Can police investigate their own? Some want citizen oversight of police

BAKERSFIELD, Calif.-- The death of 33-year-old David Silva while in custody of the Kern County Sheriff's Department raises a question that's been asked numerous times of law enforcement in Kern County.

Can police fairly investigate their own? When an officer or deputy is involved in cases such as an officer involved shooting or high profile controversial incident, both police and sheriff's office normally conduct their own internal investigation. It's police investigating police.

"Kern County has the reputation of being a good 'ol boy place and a lot of bad things are swept under the rug," said Larry Wells, retired from the California Department of Corrections.

"Anybody can investigate anybody. It's whether or not it's unbiased," said Rick Rasmussen, who heads the Office of Independent Review for the city of Fresno.

A growing number of cities are incorporating the use of a Citizens Review Board. This usually consists of a group of ordinary citizens who are not sworn officers whose job is to provide oversight of police practices. It can issue independent reports and make recommendations to police practices.

The members are given training in the rigors of police work, go on ride- alongs and usually appointed by members of a city council and usually serve for a specific time limit. Some cities, such as Fresno, structure its form as an audit model.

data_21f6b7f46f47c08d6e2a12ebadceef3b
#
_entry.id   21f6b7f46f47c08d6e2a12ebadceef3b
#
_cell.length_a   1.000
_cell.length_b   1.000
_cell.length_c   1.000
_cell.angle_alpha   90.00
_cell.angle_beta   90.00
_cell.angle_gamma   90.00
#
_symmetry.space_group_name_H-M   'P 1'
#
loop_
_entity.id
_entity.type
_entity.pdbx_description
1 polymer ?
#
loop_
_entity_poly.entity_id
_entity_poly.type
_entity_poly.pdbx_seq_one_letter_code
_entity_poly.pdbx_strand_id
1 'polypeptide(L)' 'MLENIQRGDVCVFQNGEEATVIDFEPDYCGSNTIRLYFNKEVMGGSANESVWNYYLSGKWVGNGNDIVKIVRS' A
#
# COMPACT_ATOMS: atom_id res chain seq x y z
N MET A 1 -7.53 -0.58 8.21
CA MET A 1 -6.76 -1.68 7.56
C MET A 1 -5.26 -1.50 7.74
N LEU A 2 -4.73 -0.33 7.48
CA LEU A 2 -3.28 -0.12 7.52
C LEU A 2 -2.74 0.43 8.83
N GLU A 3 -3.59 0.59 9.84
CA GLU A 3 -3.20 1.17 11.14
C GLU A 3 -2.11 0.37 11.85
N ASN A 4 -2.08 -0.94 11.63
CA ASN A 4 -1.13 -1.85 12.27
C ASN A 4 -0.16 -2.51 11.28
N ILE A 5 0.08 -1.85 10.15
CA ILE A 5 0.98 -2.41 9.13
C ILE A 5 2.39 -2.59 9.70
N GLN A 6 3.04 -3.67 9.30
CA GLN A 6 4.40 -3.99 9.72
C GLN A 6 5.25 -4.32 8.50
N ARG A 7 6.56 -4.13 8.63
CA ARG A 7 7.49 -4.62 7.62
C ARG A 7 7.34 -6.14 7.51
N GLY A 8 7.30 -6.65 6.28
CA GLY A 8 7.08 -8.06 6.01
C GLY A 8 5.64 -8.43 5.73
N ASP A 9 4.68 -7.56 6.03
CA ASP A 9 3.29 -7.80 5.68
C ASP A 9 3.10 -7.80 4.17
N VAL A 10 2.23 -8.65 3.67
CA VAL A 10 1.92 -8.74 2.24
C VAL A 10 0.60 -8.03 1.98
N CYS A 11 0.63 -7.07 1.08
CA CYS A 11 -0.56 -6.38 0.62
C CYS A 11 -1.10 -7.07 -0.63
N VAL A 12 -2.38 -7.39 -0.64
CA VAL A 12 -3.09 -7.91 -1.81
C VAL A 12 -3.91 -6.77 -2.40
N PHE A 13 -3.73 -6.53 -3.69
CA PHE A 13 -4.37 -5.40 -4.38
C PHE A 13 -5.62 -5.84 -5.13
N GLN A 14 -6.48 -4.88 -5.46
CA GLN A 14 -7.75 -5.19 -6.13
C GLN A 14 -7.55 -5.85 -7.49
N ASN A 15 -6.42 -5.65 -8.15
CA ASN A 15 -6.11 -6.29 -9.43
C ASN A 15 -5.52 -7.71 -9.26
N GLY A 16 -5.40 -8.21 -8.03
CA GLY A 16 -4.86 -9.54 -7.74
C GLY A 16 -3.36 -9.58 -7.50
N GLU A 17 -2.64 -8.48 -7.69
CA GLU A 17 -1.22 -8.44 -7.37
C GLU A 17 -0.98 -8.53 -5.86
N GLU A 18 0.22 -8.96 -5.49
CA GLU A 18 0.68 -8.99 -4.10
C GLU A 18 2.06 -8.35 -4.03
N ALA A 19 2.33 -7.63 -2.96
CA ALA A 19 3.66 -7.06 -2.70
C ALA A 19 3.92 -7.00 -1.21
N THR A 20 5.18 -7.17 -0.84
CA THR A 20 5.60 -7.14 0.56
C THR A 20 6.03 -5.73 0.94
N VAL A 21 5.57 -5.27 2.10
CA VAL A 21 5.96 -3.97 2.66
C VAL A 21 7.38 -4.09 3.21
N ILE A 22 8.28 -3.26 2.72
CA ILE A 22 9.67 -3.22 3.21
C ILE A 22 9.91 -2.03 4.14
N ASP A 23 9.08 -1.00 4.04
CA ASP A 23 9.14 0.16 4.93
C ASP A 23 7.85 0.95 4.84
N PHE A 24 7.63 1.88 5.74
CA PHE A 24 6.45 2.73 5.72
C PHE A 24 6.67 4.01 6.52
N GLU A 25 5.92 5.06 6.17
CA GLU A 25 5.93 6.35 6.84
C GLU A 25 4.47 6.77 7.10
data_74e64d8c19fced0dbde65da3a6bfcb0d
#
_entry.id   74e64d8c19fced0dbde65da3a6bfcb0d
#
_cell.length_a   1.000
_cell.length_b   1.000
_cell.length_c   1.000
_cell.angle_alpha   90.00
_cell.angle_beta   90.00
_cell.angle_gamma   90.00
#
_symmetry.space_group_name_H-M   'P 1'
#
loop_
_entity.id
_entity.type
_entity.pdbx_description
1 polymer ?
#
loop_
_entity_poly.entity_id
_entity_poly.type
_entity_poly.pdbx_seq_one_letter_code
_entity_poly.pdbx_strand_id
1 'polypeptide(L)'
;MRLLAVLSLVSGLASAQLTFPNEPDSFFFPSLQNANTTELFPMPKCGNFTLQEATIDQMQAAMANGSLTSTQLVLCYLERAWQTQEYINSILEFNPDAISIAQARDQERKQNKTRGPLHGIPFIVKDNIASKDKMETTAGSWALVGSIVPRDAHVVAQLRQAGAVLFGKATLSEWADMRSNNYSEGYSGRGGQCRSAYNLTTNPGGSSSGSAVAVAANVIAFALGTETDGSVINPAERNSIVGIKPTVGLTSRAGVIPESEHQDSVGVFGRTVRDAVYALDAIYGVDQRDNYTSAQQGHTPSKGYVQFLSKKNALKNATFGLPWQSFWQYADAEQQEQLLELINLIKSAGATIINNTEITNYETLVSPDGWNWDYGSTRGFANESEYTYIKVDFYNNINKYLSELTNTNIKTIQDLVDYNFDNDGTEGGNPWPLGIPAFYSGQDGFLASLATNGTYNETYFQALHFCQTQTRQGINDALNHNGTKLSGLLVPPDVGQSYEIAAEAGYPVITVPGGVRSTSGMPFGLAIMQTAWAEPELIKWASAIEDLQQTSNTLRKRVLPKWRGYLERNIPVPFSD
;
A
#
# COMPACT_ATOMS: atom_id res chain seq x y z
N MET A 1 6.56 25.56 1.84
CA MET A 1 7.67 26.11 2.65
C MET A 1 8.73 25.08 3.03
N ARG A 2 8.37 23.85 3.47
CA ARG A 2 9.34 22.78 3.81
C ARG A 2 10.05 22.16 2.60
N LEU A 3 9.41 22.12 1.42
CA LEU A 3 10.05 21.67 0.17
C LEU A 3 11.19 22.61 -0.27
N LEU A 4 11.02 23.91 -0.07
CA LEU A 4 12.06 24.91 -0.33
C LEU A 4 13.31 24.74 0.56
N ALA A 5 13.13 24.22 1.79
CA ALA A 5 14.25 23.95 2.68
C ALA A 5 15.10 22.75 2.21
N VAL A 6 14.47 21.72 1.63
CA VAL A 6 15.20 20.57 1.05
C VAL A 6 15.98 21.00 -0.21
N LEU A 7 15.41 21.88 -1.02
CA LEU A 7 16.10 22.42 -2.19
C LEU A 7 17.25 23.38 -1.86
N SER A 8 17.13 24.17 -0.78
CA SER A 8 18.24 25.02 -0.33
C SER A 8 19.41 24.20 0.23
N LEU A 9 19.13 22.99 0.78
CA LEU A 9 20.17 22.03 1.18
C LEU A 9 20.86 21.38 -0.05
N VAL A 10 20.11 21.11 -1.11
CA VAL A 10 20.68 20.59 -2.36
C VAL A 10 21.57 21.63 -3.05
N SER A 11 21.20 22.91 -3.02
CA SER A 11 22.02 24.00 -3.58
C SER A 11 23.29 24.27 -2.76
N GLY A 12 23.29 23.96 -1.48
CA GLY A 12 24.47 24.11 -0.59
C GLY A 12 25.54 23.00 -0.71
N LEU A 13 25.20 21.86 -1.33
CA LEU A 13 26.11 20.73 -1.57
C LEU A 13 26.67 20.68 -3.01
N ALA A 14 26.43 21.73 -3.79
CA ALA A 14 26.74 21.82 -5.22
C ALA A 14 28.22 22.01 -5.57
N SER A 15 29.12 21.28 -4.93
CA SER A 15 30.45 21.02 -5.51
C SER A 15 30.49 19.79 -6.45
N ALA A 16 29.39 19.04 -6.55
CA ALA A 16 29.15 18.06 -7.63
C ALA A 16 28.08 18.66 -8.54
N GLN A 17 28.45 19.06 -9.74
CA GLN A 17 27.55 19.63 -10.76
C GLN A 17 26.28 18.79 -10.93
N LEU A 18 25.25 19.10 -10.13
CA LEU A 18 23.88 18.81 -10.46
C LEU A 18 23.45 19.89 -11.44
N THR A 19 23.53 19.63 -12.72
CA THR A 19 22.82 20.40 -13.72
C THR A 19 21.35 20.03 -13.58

Rasmussen for example is a former FBI agent. He reviews every complaint or allegation of police misconduct and issues an independent report with recommendations.

Proponents of citizen oversight say community oversight is beneficial to all by promoting trust and transparency of police practices.

But not everyone is convinced for such a need, most of all police themselves.

"With some of the things we have in place, we think we're doing a pretty good job," said Bakersfield Police Chief Greg Williamson.

He added that the public can always turn to other avenues for help if not satisfied with the way a complaint is handled. "They can go to the Grand Jury, which has subpoena power, they can go to the District Attorney's Office which has subpoena power or the Department of Justice," said Williamson.

Establishing a Citizens Review Board can be a politically sensitive issue.

"It's not whether or not an individual or a group of individuals doesn't want, it's does the community want it?" said Rasmussen.